How Protein Can Help Your Infant Grow Taller, Faster

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New research out of the University of Colorado Denver-Anschutz suggests that protein-rich foods may help a child grow taller earlier in life. According to NDTV, study author Minghua Tang, Assistant Professor of Pediatrics at the college said at five-months-old, children can start growing tall with the help of protein.

“Meat, such as pork, provides important micronutrients, is an excellent source of protein and can be an important complementary food for infants who are ready for solid foods,” she said to NDTV. “Our research suggests introducing higher amounts of protein and introducing meat, such as pork, into the diet at five months could be potentially beneficial for linear growth (length gain)”.

The study was conducted by increasing the protein-intake of a small group of infants aged five to 12-months-old. Each day, the protein intake with increased to three grams per Kg per day. This was compared to two grams per Kg per day, which is what their normal intake was prior to the study. Some of the children were given pureed meats to supplement the protein while the other half were given dairy-based foods. The amount of fat and calories were the same between the two groups.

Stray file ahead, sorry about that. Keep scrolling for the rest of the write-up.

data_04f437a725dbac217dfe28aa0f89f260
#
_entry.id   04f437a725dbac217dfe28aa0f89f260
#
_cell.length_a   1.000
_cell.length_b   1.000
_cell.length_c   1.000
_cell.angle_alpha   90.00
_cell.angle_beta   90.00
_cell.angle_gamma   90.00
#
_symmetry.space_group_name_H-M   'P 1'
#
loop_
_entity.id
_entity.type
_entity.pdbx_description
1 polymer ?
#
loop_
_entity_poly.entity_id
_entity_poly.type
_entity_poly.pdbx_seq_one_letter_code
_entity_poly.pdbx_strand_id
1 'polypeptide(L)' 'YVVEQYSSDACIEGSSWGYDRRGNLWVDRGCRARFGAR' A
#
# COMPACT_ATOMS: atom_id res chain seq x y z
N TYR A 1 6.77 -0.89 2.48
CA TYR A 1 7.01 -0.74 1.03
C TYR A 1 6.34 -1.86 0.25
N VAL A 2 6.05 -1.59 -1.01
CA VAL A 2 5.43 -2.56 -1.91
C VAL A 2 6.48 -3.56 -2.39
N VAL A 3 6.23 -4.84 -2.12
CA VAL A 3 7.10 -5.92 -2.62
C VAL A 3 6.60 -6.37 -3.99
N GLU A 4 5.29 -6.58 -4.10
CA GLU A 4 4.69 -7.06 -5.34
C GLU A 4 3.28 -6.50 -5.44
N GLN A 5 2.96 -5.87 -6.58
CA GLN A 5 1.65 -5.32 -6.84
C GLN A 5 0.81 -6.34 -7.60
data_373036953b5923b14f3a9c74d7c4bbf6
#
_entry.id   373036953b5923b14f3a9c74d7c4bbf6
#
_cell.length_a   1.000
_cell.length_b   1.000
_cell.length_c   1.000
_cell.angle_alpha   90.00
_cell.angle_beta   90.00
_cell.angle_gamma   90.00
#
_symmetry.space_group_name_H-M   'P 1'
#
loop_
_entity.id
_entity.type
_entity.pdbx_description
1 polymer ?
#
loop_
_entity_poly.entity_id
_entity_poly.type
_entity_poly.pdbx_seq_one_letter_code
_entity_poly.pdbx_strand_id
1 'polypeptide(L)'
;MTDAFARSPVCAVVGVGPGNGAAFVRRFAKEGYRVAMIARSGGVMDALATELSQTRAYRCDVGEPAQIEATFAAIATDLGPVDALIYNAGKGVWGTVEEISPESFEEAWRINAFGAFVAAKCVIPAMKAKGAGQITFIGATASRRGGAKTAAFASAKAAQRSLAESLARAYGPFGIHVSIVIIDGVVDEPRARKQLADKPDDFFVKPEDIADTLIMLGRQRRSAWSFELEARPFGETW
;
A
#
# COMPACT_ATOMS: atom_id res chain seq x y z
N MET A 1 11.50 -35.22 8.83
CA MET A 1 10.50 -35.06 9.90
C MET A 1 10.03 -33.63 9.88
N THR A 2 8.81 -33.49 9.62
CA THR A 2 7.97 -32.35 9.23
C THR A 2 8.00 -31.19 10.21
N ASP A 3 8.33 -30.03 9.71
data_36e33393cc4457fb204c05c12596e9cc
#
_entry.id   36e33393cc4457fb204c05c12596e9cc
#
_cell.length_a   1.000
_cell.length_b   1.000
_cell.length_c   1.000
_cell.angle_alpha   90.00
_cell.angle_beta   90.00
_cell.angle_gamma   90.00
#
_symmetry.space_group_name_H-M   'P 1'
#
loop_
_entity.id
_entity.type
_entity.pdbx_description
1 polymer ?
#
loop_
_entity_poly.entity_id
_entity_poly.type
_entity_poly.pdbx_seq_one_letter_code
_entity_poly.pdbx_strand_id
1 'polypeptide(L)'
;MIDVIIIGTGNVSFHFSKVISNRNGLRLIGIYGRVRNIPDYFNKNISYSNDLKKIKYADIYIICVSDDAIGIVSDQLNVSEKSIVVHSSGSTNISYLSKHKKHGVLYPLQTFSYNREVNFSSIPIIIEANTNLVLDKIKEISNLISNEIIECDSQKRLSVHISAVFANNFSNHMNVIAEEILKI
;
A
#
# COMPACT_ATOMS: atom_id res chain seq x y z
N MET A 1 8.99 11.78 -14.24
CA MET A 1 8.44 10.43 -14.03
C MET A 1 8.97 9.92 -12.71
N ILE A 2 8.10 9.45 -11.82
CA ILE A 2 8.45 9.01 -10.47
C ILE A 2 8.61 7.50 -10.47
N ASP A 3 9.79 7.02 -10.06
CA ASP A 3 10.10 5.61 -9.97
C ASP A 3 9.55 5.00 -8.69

At the end of the study, the researchers found that protein-rich foods promoted length gain, while the dairy foods did not. The children eating the protein grew an inch or more during the study. If you choose to fill your child’s diet with protein, try giving them small pieces of chicken or ground beef. As they get older, you can implement protein in their diet by hiding it in dishes like tacos. Americans consume more than four billion tacos a year.

Fueling children with protein isn’t the only way to help them grow strong. It may be hard to get children to eat well, but instead of forcing them to do so, WTOP says it’s all about the habit. Expose your children to a variety of foods at a young age so they’re able to grow up liking different types of meals. Get them in the habit of eating their greens, but also their fruit and fiber options.

Getting rid of junk food and sweet treats may also help your child develop strong eating patterns. There are about 1.5 billion gallons of ice cream and similar desserts produced in the United States every year. While it may be tempting to give your child a bowl of chocolate ice cream for dessert, offer them frozen fruit instead.

Whether you plan to feed your child an immense amount of protein or choose to build specific eating habits, there are many ways to make sure your child is healthy. Start working with your child at a young age to help them develop a strong knowledge of food.

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